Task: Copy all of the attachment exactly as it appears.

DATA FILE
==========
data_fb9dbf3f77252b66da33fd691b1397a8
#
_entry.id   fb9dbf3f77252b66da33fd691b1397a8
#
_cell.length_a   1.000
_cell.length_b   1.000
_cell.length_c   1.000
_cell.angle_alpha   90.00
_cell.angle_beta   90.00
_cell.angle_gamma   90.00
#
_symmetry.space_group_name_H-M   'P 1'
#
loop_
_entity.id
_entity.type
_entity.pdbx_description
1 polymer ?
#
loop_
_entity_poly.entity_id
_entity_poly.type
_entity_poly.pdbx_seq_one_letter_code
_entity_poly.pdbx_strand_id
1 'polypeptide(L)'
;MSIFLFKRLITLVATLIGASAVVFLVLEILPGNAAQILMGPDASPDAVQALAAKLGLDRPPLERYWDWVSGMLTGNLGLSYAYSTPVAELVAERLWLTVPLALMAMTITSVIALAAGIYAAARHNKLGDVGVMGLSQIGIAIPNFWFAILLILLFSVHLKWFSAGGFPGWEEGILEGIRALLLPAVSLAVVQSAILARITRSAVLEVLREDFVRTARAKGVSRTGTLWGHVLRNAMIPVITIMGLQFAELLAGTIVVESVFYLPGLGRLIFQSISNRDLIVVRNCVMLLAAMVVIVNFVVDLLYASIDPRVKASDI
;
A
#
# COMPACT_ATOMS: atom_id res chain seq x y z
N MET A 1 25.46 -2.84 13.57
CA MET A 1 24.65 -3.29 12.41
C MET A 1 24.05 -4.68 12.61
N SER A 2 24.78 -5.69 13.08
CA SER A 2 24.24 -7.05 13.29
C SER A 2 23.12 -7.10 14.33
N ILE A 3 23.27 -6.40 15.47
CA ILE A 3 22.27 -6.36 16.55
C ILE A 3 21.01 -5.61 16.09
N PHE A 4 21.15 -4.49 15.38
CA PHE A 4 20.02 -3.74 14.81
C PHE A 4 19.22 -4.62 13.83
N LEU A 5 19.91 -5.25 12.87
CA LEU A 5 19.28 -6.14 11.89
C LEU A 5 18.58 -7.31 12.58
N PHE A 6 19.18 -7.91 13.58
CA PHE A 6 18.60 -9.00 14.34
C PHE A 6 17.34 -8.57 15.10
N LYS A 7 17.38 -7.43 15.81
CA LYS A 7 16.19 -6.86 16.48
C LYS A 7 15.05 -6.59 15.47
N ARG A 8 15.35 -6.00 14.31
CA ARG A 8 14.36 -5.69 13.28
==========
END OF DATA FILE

data_fb9dbf3f77252b66da33fd691b1397a8
#
_entry.id   fb9dbf3f77252b66da33fd691b1397a8
#
_cell.length_a   1.000
_cell.length_b   1.000
_cell.length_c   1.000
_cell.angle_alpha   90.00
_cell.angle_beta   90.00
_cell.angle_gamma   90.00
#
_symmetry.space_group_name_H-M   'P 1'
#
loop_
_entity.id
_entity.type
_entity.pdbx_description
1 polymer ?
#
loop_
_entity_poly.entity_id
_entity_poly.type
_entity_poly.pdbx_seq_one_letter_code
_entity_poly.pdbx_strand_id
1 'polypeptide(L)'
;MSIFLFKRLITLVATLIGASAVVFLVLEILPGNAAQILMGPDASPDAVQALAAKLGLDRPPLERYWDWVSGMLTGNLGLSYAYSTPVAELVAERLWLTVPLALMAMTITSVIALAAGIYAAARHNKLGDVGVMGLSQIGIAIPNFWFAILLILLFSVHLKWFSAGGFPGWEEGILEGIRALLLPAVSLAVVQSAILARITRSAVLEVLREDFVRTARAKGVSRTGTLWGHVLRNAMIPVITIMGLQFAELLAGTIVVESVFYLPGLGRLIFQSISNRDLIVVRNCVMLLAAMVVIVNFVVDLLYASIDPRVKASDI
;
A
#
# COMPACT_ATOMS: atom_id res chain seq x y z
N MET A 1 25.46 -2.84 13.57
CA MET A 1 24.65 -3.29 12.41
C MET A 1 24.05 -4.68 12.61
N SER A 2 24.78 -5.69 13.08
CA SER A 2 24.24 -7.05 13.29
C SER A 2 23.12 -7.10 14.33
N ILE A 3 23.27 -6.40 15.47
CA ILE A 3 22.27 -6.36 16.55
C ILE A 3 21.01 -5.61 16.09
N PHE A 4 21.15 -4.49 15.38
CA PHE A 4 20.02 -3.74 14.81
C PHE A 4 19.22 -4.62 13.83
N LEU A 5 19.91 -5.25 12.87
CA LEU A 5 19.28 -6.14 11.89
C LEU A 5 18.58 -7.31 12.58
N PHE A 6 19.18 -7.91 13.58
CA PHE A 6 18.60 -9.00 14.34
C PHE A 6 17.34 -8.57 15.10
N LYS A 7 17.38 -7.43 15.81
CA LYS A 7 16.19 -6.86 16.48
C LYS A 7 15.05 -6.59 15.47
N ARG A 8 15.35 -6.00 14.31
CA ARG A 8 14.36 -5.69 13.28